As one of the least familiar ingredients on this list, taro may be a bubble tea flavor that is frequently overlooked by many. This is a huge shame, as this particular flavor is stunning to look at and makes a delicious drink. As reported by MasterClass, taro is a root vegetable that is native — as several popular boba ingredients are — to southeast Asia. The taro must be cooked to eliminate toxins and ground before being added to milk tea. It is usually served with a jasmine tea base, the aroma of which combines well with the sweet, nutty flavor of the taro.

As one of the world's oldest food crops, according to the South China Morning Post, taro is a familiar flavor to many in southeast Asia. This, combined with the extremely photogenic, bright purple color it attains when ground, has led to taro milk tea becoming a viral sensation. In boba, the root tastes like a mixture of mild chocolate and vanilla, and as such proves a very popular choice for many boba aficionados.

4. Black Sesame Milk Tea

Black sesame has a long history when it comes to Asian cuisines. In China, the seeds are transformed into a pitch-black dessert soup, while in Japan they are often used as yakumi, condiments that amplify the overall taste of a dish. According to Taiwan Panorama, black sesame oil is frequently used in cooking in Taiwan.

The popularity of back sesame in the East has slowly bled into the West. Since the early 2000s, black sesame has become a fixture of sweet dishes across Europe and the United States, per the Los Angeles Times. Since then, the global popularity of black sesame has only grown. This fact was attested to by Starbucks' release of a black sesame tea latte — proof, if ever there was, of a previously niche ingredient making it into the mainstream (via Forbes).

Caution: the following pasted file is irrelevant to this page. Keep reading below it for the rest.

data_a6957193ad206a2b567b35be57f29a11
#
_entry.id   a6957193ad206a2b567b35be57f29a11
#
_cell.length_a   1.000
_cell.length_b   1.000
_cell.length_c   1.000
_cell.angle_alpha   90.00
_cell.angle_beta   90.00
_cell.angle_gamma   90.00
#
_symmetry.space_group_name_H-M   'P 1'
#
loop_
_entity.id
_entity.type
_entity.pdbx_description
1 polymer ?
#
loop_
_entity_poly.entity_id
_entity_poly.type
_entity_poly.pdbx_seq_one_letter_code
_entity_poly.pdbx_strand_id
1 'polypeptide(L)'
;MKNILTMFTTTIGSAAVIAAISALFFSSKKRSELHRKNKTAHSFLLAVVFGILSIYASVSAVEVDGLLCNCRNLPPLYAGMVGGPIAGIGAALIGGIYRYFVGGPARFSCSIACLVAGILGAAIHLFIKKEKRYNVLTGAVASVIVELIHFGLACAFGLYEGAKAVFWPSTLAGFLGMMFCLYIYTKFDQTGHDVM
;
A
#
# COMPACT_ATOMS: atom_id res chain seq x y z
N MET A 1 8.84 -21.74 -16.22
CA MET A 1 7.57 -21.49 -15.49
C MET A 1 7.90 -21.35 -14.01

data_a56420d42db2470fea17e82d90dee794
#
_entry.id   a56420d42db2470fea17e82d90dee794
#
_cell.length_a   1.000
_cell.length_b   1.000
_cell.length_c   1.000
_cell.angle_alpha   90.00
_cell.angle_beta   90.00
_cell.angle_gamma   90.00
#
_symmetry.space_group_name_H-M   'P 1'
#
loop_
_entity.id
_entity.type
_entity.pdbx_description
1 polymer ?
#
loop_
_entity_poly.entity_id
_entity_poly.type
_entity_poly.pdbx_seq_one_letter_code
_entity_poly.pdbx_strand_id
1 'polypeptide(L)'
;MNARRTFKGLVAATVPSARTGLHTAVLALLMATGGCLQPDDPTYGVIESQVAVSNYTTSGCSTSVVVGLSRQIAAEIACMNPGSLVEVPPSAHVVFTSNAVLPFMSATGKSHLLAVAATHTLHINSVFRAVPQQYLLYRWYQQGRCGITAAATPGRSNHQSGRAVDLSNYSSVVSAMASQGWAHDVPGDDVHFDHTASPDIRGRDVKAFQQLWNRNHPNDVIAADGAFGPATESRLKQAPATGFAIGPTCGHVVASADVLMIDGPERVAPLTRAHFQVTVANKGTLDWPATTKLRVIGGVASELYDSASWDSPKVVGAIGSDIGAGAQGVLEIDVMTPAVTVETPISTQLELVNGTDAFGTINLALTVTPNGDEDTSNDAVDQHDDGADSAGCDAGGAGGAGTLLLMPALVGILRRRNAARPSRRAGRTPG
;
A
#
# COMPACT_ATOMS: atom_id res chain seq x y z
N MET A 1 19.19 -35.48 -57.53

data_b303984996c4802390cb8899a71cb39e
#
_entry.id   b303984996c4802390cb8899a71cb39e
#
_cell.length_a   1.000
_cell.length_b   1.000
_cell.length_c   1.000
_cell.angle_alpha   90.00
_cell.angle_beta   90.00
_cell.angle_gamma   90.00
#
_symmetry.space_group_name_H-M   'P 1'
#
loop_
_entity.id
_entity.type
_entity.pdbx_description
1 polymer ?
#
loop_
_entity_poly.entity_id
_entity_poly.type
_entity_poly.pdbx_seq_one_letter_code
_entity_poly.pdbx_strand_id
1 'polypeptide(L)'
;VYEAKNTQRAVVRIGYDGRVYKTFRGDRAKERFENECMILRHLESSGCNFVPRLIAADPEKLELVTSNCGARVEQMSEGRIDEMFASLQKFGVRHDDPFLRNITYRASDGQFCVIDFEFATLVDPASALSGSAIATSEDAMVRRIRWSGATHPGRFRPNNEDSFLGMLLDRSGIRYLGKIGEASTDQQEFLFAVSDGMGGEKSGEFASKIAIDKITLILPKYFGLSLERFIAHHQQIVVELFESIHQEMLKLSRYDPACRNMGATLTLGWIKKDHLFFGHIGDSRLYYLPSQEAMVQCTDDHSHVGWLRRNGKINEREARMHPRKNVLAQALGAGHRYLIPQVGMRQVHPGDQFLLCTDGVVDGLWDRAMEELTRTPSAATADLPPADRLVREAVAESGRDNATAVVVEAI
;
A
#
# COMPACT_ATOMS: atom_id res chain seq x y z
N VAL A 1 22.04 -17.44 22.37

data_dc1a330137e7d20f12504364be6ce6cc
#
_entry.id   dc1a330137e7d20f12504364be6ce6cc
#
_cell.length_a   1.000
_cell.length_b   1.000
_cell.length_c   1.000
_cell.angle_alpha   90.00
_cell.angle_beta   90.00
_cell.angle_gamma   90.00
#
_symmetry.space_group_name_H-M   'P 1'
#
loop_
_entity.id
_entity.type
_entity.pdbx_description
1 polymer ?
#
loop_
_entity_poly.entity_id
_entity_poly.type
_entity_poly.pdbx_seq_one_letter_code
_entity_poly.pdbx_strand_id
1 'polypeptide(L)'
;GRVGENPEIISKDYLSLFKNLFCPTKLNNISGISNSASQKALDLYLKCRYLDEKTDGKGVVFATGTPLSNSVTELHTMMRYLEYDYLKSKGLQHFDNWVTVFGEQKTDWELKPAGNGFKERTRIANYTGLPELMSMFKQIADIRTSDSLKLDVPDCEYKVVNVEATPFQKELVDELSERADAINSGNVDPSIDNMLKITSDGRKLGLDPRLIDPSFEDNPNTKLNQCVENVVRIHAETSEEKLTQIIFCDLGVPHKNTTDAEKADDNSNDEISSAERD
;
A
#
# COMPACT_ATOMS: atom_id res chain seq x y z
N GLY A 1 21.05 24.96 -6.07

When used in bubble tea, black sesame offers a much-needed respite from the overly sweet options that usually fill menus. It is nutty and slightly savory, a taste that some find highly addictive. This, combined with its appetizing, cookies and cream-style appearance, has led us to rank it as one of the best bubble tea flavors available.

3. Black Milk Tea

No list of bubble tea flavors would be complete without the original flavor — black milk tea. However, black milk tea doesn't just feature on this list because of nostalgia alone. In fact, black tea is the most popular base ingredient of bubble tea by far and is expected to remain so up to — and most likely beyond — 2027, as reported by Allied Market Research. Because of the tea's huge global popularity, many are familiar with the taste. As such, black tea is a low-risk, unintimidating option for those ordering bubble tea for the first time.

Black milk tea is usually served with equally understated black tapioca balls. This gives an opportunity for the tea itself to shine, something which is not all that common when it comes to boba. The type of black tea used, such as black assam, darjeeling, or English breakfast, affects the end result, marking this boba a classic drink that will appeal to regular tea-drinking enthusiasts. In short, black tea boba is simple but highly effective.